The romance in CLOCKWORK MENAGERIE is the aspect that didn’t work for me. I was intrigued by a relationship between Konstantin and Himmel, because I could see it, but I wanted more development for me to really believe it. I understand their attraction to each other is forbidden — it’s 1914, in Russia — but still. I think if the novella were a bit longer, there would have been more room to expand on their attraction and relationship.

Giveaway:

a Rafflecopter giveaway

About the author:

author of shadows of asphodel: karen kincyKaren Kincy (Redmond, Washington) can be found lurking in her writing cave, though sunshine will lure her outside. When not writing, she stays busy gardening, tinkering with aquariums, or running just one more mile. Karen has a BA in Linguistics and Literature from The Evergreen State College.
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Buy links: Amazon US | Amazon UK

– leeanna

Book Review: Legacy of Kings by Eleanor Herman

Book Review: Legacy of Kings by Eleanor HermanLegacy of Kings by Eleanor Herman
Series: Blood of Gods and Royals #1
Published by Harlequin Teen on August 18, 2015
Genres: Fantasy, Historical Fiction, Romance, Young Adult
Pages: 432
Format: eARC
Source: NetGalley
Goodreads
3 Stars
Imagine a time when the gods turn a blind eye to the agony of men, when the last of the hellions roam the plains and evil stirs beyond the edges of the map. A time when cities burn, and in their ashes, empires rise.

Alexander, Macedonia’s sixteen-year-old heir, is on the brink of discovering his fated role in conquering the known world but finds himself drawn to newcomer Katerina, who must navigate the dark secrets of court life while hiding her own mission: kill the Queen. But Kat’s first love, Jacob, will go to unthinkable lengths to win her, even if it means competing for her heart with Hephaestion, a murderer sheltered by the prince. And far across the sea, Zofia, a Persian princess and Alexander’s unmet fiancée, wants to alter her destiny by seeking the famed and deadly Spirit Eaters.

Weaving fantasy with the salacious and fascinating details of real history, New York Times bestselling author Eleanor Herman reimagines the greatest emperor the world has ever known: Alexander the Great, in the first book of the Blood of Gods and Royals series.

Book Review:

I love historical fiction, especially historical fiction that covers less popular time periods than Tudor England or WWII. There’s nothing wrong with those periods, but there are thousands of years of stories to tell rather than rehashing the same thing over and over. So, I was obviously excited to start LEGACY OF KINGS. Alexander the Great as a boy? Bring it on!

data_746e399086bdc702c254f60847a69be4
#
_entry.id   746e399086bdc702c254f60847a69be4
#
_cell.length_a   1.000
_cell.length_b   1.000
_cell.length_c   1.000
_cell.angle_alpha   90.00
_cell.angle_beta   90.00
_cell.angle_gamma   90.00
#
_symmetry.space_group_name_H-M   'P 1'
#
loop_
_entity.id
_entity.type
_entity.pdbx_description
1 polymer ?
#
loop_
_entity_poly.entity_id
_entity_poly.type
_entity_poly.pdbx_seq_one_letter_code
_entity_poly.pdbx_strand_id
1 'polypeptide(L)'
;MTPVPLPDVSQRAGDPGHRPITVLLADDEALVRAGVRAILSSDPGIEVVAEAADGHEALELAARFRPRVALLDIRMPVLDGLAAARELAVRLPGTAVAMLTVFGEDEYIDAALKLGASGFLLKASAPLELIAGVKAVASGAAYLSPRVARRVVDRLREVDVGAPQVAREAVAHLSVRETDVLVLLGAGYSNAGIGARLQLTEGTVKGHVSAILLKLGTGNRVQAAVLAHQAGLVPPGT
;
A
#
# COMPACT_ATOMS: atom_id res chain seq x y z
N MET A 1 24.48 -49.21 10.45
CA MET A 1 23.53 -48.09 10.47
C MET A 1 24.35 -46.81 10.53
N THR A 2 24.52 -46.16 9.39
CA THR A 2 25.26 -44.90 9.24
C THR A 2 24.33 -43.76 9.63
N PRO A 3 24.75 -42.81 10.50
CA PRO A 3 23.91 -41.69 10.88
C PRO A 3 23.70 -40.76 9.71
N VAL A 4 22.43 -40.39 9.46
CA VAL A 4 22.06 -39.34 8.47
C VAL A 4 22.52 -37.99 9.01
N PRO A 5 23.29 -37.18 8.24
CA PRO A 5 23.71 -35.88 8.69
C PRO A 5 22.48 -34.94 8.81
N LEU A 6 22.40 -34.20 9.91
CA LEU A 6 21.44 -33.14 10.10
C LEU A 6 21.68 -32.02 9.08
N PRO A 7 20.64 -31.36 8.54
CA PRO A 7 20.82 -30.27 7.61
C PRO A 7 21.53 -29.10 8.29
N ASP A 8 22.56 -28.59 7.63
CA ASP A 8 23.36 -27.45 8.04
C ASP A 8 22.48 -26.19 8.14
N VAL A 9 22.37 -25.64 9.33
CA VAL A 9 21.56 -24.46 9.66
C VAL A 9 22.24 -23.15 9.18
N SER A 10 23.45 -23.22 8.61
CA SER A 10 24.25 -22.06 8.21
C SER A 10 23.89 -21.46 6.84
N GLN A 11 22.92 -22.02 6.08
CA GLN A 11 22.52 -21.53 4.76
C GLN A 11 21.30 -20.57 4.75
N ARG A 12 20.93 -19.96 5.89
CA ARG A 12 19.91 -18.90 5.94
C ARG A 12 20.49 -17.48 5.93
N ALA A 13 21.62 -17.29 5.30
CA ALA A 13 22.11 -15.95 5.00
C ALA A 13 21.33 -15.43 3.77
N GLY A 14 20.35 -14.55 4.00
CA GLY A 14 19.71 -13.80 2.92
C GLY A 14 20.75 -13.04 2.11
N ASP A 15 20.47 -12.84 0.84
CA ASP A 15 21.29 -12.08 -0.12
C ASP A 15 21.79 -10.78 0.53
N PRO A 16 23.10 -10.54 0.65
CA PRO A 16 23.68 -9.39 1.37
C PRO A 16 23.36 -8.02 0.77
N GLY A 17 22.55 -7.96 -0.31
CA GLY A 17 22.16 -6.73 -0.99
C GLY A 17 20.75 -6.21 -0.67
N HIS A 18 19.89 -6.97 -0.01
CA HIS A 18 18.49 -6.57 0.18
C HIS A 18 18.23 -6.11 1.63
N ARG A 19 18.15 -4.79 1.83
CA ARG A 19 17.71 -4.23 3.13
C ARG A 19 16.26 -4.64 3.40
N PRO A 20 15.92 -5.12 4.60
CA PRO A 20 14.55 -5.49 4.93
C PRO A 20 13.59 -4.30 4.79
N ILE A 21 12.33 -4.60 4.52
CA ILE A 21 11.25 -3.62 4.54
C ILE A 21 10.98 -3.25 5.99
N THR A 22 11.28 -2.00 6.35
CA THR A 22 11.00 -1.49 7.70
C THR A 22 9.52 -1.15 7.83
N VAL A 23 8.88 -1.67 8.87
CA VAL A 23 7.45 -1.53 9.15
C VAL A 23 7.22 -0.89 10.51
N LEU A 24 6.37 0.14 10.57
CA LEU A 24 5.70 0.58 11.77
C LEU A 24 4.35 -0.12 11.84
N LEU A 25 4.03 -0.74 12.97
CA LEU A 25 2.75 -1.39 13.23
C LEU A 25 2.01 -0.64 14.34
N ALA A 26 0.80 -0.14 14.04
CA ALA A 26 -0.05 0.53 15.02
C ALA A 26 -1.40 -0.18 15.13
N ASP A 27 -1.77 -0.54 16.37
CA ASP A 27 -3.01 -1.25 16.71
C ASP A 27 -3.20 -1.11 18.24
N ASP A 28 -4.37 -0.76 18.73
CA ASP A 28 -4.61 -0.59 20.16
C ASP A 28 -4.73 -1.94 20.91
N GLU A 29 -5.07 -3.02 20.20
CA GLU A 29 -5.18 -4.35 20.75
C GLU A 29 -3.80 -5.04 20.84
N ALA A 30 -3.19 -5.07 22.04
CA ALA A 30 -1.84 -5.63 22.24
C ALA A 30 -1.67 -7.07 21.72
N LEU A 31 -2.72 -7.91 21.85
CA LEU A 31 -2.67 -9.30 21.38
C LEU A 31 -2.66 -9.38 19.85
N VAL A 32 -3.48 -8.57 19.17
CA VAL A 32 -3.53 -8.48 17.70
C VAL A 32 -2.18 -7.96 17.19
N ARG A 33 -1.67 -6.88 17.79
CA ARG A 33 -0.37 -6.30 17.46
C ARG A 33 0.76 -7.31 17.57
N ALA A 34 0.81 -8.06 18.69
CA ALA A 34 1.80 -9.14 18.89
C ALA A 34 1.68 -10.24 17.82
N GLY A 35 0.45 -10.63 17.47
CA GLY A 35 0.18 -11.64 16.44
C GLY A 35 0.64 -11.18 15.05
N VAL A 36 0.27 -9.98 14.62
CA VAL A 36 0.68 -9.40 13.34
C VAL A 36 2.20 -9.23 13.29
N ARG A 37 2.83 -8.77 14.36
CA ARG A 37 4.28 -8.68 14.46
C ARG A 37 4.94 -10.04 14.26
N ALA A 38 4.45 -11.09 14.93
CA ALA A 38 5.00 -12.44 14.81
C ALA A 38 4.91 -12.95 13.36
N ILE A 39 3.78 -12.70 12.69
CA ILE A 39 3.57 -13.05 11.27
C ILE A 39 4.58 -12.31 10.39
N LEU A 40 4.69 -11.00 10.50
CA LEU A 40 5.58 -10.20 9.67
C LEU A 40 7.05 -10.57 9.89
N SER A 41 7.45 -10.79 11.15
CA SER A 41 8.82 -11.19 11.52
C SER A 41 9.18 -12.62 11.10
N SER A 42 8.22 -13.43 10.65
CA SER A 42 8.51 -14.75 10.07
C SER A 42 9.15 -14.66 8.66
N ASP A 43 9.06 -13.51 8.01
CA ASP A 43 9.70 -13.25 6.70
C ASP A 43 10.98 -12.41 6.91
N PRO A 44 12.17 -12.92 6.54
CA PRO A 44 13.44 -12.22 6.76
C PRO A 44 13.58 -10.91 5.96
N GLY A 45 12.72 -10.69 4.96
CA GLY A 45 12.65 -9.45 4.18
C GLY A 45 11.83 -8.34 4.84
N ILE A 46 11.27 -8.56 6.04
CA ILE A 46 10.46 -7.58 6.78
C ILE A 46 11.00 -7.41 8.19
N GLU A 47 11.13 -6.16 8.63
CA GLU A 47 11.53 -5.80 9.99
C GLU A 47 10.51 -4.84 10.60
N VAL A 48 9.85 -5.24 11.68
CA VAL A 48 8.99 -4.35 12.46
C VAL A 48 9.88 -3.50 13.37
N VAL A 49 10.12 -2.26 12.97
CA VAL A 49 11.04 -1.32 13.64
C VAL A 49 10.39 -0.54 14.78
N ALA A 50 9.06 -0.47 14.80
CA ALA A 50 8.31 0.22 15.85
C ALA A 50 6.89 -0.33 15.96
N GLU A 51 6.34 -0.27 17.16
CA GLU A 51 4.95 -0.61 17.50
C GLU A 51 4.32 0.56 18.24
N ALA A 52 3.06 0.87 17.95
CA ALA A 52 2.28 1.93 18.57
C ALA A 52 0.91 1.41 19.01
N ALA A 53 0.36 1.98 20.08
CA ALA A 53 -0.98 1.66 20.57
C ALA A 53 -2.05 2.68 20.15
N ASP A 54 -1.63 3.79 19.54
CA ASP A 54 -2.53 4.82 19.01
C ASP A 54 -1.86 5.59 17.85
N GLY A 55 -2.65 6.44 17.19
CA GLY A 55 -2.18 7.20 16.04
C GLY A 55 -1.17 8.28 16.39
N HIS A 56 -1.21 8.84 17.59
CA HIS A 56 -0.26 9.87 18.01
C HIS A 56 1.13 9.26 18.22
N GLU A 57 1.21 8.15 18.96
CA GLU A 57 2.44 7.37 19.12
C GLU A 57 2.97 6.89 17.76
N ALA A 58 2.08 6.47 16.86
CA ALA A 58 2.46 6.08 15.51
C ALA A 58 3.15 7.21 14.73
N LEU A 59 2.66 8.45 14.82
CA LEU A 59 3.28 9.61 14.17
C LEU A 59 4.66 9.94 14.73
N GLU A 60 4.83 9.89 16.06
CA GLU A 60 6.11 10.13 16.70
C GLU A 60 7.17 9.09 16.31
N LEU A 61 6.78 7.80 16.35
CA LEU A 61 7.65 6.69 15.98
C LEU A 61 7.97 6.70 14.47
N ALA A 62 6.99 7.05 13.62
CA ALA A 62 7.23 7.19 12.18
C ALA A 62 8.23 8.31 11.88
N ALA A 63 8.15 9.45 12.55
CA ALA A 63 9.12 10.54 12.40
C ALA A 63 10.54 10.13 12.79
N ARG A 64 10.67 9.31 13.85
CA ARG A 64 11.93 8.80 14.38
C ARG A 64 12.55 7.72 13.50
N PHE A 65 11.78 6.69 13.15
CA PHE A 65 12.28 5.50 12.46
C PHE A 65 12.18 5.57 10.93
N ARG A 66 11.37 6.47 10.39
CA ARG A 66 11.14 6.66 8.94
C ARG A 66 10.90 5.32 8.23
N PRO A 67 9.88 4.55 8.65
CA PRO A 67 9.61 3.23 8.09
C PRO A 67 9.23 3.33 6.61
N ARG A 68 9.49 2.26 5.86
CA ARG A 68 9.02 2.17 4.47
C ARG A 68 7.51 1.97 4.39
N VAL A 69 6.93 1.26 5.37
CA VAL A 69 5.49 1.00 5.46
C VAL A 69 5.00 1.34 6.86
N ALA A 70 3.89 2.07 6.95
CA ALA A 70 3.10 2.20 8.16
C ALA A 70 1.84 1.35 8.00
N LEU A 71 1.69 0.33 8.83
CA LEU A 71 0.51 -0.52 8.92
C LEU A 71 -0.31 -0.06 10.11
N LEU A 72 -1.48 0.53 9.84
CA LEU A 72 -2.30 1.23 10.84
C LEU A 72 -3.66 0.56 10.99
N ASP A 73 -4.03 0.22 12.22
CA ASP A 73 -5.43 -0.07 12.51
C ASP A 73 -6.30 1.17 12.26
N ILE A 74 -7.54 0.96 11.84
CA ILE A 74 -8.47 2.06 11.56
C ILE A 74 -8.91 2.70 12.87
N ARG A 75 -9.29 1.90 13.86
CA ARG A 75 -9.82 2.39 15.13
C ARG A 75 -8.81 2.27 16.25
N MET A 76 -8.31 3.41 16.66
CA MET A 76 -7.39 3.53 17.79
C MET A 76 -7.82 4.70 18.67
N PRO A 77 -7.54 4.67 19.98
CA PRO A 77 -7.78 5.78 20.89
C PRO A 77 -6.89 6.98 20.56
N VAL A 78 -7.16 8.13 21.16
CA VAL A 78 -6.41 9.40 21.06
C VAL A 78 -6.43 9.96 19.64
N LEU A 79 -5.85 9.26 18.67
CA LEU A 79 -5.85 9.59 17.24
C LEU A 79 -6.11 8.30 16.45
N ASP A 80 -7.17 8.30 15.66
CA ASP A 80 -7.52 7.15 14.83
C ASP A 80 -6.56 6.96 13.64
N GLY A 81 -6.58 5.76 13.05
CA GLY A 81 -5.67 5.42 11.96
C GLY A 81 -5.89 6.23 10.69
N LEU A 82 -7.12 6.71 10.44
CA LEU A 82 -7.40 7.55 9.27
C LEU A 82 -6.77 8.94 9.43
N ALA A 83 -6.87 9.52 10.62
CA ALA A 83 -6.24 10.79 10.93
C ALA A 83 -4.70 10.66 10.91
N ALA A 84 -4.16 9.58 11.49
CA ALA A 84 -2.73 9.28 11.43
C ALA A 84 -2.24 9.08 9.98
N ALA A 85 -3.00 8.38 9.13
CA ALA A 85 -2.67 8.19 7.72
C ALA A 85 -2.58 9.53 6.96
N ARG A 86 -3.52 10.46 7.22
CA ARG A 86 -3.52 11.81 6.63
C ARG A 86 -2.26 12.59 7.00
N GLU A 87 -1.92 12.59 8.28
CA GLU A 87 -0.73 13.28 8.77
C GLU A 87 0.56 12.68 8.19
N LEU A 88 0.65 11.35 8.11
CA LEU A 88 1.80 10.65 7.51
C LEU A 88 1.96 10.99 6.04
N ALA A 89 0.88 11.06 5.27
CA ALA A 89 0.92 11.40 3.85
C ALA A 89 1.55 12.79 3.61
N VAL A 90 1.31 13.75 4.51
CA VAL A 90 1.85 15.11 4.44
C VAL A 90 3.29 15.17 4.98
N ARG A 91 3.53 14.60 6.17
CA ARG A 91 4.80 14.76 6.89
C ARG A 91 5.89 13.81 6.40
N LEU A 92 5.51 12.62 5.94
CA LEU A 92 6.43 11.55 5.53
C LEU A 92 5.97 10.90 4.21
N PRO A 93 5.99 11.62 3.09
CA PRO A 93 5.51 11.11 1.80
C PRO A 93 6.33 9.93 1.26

LEGACY OF KINGS is the first in the Blood of Gods and Royals series. It’s over 400 pages, and for the first book in a series, it felt about a hundred pages too long. Part of the reason why I felt it was too long is there’s a huge cast of main characters. There are seven! The author had to spend a lot of time introducing everyone and setting up their arcs. I’m sure all the characters are important in their own way, but a few were boring for me, because they didn’t get a lot of page time and I didn’t know enough about them. Yes, I know that’s contradictory, but I wish the author had slimmed down her cast and really focused on characters such as Alexander and Cynane.

Due to the large cast, LEGACY OF KINGS has a slow start. It takes the book a while to get going, and switching perspectives didn’t immerse me in the time period at first. But I kept going, and after I’d gone through everyone’s perspectives at least once, the book got better. I swore I was reading a historical soap opera — but in a good, really entertaining way.

I think the author did a great job of showing life in ancient Macedonia. I really liked the little details, such as how there’s a bucket of sand in most rooms in case of fire. I also like how there’s some magic in LEGACY OF KINGS, and hints of more to come. It’s the end of the Age of Gods … or is it? I don’t know, and I can’t wait to find out.

I wavered between three and four stars for LEGACY OF KINGS. It’s a book I liked because of the time period and the story. But I didn’t love it, due to the large cast of characters and the slow pacing. Based on the ending, I think the author’s going to really amp things up in the next book, EMPIRE OF DUST, so this is a series I’m eager to continue.

Socialize with the author:

Eleanor Herman:
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– leeanna

Book Review: Star Wars: Dark Disciple by Christie Golden

Book Review: Star Wars: Dark Disciple by Christie GoldenDark Disciple by Christie Golden
Series: Star Wars
Published by LucasBooks on July 7, 2015
Genres: Science Fiction
Pages: 336
Format: eARC
Source: NetGalley
Goodreads
3 Stars
Based on unproduced scripts from the blockbuster TV show Star Wars: The Clone Wars!

The only way to bring down the dark side's most dangerous warrior may be for Jedi and Sith to join forces.

In the war for control of the galaxy between the armies of the dark side and the Republic, former Jedi Master turned ruthless Sith Lord Count Dooku has grown ever more brutal in his tactics. Despite the powers of the Jedi and the military prowess of their clone army, the sheer number of fatalities is taking a terrible toll. And when Dooku orders the massacre of a flotilla of helpless refugees, the Jedi Council feels it has no choice but to take drastic action: targeting the man responsible for so many war atrocities, Count Dooku himself.